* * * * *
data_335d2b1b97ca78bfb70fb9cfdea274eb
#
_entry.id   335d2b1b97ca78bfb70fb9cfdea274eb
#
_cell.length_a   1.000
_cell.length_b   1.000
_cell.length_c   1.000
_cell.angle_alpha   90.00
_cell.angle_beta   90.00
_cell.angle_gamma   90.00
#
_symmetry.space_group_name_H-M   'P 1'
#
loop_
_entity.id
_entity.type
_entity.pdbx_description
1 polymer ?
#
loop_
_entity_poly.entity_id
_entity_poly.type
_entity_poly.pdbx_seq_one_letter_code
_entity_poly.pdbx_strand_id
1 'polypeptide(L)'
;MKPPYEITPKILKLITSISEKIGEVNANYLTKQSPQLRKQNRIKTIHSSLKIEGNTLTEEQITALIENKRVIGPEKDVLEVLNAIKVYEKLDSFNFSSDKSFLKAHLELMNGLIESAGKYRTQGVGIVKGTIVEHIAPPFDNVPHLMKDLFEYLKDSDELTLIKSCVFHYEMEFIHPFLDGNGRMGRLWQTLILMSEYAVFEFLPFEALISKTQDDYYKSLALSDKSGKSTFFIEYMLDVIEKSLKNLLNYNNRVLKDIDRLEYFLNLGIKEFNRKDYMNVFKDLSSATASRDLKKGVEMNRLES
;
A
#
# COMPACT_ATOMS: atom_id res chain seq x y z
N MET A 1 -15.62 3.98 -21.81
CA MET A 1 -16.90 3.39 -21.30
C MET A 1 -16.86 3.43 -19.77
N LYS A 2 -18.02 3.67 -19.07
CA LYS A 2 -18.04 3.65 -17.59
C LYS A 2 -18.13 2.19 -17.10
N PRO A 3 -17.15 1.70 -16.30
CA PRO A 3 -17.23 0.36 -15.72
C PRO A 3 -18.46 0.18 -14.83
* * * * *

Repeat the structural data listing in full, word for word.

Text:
data_335d2b1b97ca78bfb70fb9cfdea274eb
#
_entry.id   335d2b1b97ca78bfb70fb9cfdea274eb
#
_cell.length_a   1.000
_cell.length_b   1.000
_cell.length_c   1.000
_cell.angle_alpha   90.00
_cell.angle_beta   90.00
_cell.angle_gamma   90.00
#
_symmetry.space_group_name_H-M   'P 1'
#
loop_
_entity.id
_entity.type
_entity.pdbx_description
1 polymer ?
#
loop_
_entity_poly.entity_id
_entity_poly.type
_entity_poly.pdbx_seq_one_letter_code
_entity_poly.pdbx_strand_id
1 'polypeptide(L)'
;MKPPYEITPKILKLITSISEKIGEVNANYLTKQSPQLRKQNRIKTIHSSLKIEGNTLTEEQITALIENKRVIGPEKDVLEVLNAIKVYEKLDSFNFSSDKSFLKAHLELMNGLIESAGKYRTQGVGIVKGTIVEHIAPPFDNVPHLMKDLFEYLKDSDELTLIKSCVFHYEMEFIHPFLDGNGRMGRLWQTLILMSEYAVFEFLPFEALISKTQDDYYKSLALSDKSGKSTFFIEYMLDVIEKSLKNLLNYNNRVLKDIDRLEYFLNLGIKEFNRKDYMNVFKDLSSATASRDLKKGVEMNRLES
;
A
#
# COMPACT_ATOMS: atom_id res chain seq x y z
N MET A 1 -15.62 3.98 -21.81
CA MET A 1 -16.90 3.39 -21.30
C MET A 1 -16.86 3.43 -19.77
N LYS A 2 -18.02 3.67 -19.07
CA LYS A 2 -18.04 3.65 -17.59
C LYS A 2 -18.13 2.19 -17.10
N PRO A 3 -17.15 1.70 -16.30
CA PRO A 3 -17.23 0.36 -15.72
C PRO A 3 -18.46 0.18 -14.83